USGS Groundwater Information: Hydrogeophysics Branch
Hydrogeophysics for Groundwater/Surface-water Interaction Studies > Alaska 2017
Figure 1. Research Hydrologist Neil Terry (USGS) collects ground-penetrating radar (GPR) data. Using hydrogeophysical tools such as GPR enables scientists to collect images of the structure and conditions of the ice below them. (April 2017) Credit: USGS. Photos are in the public domain.
USGS scientists are working alongside University researchers in Alaska to understand how groundwater and permafrost conditions change over time due to seasonal variations and climate change. Changes in permafrost can pose a threat to built infrastructure -- such as roads, homes, and pipelines -- and to valued ecological resources that provide important habitats for wildlife.
During the cold Alaska winters, groundwater discharging in springs at the ground surface freezes, causing thick accumulations of ice called aufeis in areas with permafrost. Scientists from the USGS Office of Groundwater, Branch of Geophysics and the Crustal Geophysics and Geochemistry Science Center are using geophysics to study aufeis features, including potential thawed zones beneath. Geophysical tools provide us with noninvasive ways to see through ice and the earth, much like how medical imaging lets us see inside the human body.
USGS scientists returned to Alaska in April 2017 as part of this ongoing research led by several University collaborators. Using geophysical methods such as ground-penetrating radar (GPR), passive seismic, electromagnetic induction, infrared, and nuclear magnetic resonance, USGS scientists are studying aufeis in Alaska to understand:
Learn more about geophysics for USGS groundwater/surface-water interaction studies.
Credit: USGS. Photos are in the public domain.
Figure 2. Research Hydrologist Martin Briggs (USGS) tows ground-penetrating radar (GPR) during field work in Alaska. (April 2017)
Figure 3. Research Hydrologist Martin Briggs (USGS) collects ground-penetrating radar (GPR) data. He is wearing special ice cleats on his shoes to have better traction walking on the ice. (April 2017)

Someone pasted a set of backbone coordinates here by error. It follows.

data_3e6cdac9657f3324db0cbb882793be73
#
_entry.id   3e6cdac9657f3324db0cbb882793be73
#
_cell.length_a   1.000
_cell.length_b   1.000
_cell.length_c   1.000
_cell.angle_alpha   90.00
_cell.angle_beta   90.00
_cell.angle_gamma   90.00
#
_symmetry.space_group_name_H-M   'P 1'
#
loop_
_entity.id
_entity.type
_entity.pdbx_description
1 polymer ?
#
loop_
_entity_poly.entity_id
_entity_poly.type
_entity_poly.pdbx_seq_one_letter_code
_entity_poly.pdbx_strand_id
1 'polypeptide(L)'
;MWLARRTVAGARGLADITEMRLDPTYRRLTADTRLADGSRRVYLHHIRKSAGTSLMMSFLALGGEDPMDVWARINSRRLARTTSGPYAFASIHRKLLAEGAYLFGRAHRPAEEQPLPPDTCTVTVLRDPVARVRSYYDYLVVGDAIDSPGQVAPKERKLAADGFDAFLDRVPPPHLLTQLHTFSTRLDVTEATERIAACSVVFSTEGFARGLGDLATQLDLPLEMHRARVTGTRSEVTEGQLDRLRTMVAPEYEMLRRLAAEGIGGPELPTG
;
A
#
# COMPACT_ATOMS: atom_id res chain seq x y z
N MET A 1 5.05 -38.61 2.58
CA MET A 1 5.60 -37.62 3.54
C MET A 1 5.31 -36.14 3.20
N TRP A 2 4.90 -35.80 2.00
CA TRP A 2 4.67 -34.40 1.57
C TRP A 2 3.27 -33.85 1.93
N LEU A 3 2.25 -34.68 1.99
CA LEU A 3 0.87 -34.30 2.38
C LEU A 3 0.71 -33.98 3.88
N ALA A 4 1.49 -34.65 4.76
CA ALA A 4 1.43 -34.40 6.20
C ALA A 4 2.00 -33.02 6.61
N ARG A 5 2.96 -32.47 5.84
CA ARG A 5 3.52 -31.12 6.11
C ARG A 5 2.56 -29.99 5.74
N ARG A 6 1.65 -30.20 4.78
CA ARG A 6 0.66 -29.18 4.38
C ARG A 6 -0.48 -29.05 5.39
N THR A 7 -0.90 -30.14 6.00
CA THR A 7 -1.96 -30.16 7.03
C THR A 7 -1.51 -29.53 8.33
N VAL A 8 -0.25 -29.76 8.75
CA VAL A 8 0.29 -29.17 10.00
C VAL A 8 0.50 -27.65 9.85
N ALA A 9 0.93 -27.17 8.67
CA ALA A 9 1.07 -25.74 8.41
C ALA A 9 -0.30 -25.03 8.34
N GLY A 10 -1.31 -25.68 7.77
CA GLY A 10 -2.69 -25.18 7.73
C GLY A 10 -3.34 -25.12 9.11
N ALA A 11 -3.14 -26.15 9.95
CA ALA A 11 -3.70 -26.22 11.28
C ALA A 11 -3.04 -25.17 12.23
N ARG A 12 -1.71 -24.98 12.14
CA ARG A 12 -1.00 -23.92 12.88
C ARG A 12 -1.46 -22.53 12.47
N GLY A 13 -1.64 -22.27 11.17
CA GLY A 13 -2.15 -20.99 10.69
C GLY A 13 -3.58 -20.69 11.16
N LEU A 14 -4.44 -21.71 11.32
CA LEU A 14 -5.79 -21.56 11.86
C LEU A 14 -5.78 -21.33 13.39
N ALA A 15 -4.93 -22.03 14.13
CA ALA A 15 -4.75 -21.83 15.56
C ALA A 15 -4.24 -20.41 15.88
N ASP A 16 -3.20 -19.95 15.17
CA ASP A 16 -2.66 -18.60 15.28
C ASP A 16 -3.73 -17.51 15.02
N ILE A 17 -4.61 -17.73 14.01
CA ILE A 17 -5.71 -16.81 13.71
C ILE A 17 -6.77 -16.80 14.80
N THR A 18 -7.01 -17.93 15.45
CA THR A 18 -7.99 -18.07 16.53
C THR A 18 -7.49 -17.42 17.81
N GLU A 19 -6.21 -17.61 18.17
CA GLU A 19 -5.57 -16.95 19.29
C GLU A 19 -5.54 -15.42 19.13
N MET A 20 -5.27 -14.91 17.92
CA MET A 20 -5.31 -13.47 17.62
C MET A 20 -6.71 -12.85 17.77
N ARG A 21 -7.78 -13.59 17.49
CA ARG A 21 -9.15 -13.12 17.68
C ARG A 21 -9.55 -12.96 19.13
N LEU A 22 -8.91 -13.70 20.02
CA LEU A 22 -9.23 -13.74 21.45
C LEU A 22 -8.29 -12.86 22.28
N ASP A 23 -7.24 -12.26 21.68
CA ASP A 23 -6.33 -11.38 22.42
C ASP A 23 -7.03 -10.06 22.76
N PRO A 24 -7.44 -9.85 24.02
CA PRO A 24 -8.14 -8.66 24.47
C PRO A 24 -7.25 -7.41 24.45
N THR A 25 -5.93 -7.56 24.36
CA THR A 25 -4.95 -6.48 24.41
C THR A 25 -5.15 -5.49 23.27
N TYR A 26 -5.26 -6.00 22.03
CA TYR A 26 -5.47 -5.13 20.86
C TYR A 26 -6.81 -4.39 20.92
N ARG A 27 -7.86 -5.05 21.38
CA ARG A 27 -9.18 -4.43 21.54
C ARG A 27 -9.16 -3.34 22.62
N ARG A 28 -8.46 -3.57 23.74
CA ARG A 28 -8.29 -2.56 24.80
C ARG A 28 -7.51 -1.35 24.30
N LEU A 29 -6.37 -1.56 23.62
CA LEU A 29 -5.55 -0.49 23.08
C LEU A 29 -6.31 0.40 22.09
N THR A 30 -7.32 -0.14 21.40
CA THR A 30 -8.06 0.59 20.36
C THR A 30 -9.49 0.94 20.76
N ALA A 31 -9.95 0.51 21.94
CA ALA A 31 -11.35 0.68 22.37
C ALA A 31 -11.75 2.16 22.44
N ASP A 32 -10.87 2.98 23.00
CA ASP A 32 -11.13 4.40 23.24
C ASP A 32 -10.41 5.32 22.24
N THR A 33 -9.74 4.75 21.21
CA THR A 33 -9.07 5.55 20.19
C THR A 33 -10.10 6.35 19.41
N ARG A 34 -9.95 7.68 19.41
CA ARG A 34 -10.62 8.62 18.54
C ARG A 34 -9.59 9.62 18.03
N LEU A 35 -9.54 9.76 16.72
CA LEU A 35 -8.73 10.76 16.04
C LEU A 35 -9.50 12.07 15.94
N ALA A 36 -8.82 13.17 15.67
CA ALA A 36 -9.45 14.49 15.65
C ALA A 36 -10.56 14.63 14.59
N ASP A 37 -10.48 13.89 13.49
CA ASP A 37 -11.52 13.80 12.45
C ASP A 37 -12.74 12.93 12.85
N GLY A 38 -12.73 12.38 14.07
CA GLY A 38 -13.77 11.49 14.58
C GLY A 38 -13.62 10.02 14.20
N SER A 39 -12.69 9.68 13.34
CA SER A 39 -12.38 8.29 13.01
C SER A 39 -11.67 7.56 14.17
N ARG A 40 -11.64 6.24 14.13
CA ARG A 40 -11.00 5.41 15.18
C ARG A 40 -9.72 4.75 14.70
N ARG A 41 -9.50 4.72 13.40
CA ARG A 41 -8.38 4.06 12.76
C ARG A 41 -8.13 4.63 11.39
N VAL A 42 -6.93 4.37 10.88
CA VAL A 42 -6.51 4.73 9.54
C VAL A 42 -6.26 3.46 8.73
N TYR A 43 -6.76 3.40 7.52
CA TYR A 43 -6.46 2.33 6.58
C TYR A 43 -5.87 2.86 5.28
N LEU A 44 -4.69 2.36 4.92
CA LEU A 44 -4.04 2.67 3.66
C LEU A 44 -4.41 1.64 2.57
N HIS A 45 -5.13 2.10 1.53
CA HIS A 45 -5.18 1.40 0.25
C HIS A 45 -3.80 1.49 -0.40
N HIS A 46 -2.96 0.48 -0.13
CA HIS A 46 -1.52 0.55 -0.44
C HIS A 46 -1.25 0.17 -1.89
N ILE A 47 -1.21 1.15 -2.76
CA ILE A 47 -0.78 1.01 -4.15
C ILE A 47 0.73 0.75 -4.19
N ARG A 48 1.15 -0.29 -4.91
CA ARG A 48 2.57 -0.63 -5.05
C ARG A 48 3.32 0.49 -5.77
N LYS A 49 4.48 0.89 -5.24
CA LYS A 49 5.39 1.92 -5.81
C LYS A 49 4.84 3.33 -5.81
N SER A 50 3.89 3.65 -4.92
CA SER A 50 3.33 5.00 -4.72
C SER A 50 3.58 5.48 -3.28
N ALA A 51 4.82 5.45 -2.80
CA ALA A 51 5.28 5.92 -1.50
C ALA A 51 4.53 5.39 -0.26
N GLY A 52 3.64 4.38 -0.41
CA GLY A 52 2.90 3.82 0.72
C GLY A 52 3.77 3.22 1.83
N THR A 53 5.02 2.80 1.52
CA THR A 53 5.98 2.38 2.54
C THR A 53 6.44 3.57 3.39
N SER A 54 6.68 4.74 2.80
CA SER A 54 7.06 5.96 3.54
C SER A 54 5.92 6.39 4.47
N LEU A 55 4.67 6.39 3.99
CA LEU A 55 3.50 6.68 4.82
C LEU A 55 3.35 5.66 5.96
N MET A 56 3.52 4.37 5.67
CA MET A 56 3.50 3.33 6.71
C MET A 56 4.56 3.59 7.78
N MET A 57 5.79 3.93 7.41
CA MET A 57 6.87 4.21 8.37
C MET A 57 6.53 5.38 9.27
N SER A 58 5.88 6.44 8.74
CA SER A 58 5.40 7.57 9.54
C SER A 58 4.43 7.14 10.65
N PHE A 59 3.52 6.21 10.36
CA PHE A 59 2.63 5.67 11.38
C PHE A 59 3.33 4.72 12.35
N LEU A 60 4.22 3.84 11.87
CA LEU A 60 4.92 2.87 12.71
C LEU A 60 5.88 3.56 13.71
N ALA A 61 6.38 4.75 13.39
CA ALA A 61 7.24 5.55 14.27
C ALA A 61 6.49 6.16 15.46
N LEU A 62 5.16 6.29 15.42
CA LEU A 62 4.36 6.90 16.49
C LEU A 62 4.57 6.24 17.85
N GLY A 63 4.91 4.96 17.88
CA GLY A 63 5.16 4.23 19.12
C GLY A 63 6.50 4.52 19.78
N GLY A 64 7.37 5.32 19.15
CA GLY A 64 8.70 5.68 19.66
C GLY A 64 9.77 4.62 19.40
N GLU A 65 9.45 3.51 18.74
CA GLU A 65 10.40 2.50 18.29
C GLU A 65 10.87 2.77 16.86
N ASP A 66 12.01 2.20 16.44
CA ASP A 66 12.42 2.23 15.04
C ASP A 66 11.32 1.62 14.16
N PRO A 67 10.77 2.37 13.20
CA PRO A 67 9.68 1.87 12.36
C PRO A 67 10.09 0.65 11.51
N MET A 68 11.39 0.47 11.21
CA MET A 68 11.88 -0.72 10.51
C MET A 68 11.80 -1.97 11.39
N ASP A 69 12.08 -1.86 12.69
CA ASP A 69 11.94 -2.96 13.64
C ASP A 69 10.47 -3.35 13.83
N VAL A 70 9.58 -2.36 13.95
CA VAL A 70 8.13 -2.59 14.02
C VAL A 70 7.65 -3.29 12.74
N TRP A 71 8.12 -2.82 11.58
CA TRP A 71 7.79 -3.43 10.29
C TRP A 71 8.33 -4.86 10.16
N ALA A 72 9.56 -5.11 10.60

Figure 4. USGS Research Geophysicist Andy Kass (left, in orange) adjusts surface nuclear magnetic resonance equipment (NMR) with input from collaborators Eliot Grunewald (Vista Clara), Alex Huryn (University of Alabama), and Patrick Hendrickson (University of Colorado). NMR is being used to measure the distribution of liquid water in the subsurface. (April 2017)
Figure 5. USGS scientists conduct field work in the foothills of the Brooks Range in Alaska. Hydrologist Eric White (left) is collecting ground-penetrating radar (GPR). Research Hydrologist Martin Briggs (right) is collecting broadband electromagnetic induction data. The flowing water visible in the background is groundwater discharging at a spring. (October 2016)
Figure 6. Research Hydrologist Neil Terry (USGS) collects ground-penetrating radar (GPR) data along an oil pipeline in Alaska. (April 2017)
Figure 7. Helicopters are often used to carry scientists and equipment to remote study areas in Alaska. In this photo, a ground-penetrating radar (GPR) unit is securely strapped to the side of the helicopter. (April 2017)
For more information on this project, please contact Martin Briggs (Research Hydrologist, USGS OGW Branch of Geophysics), or call the Branch of Geophysics at (860) 487-7402.
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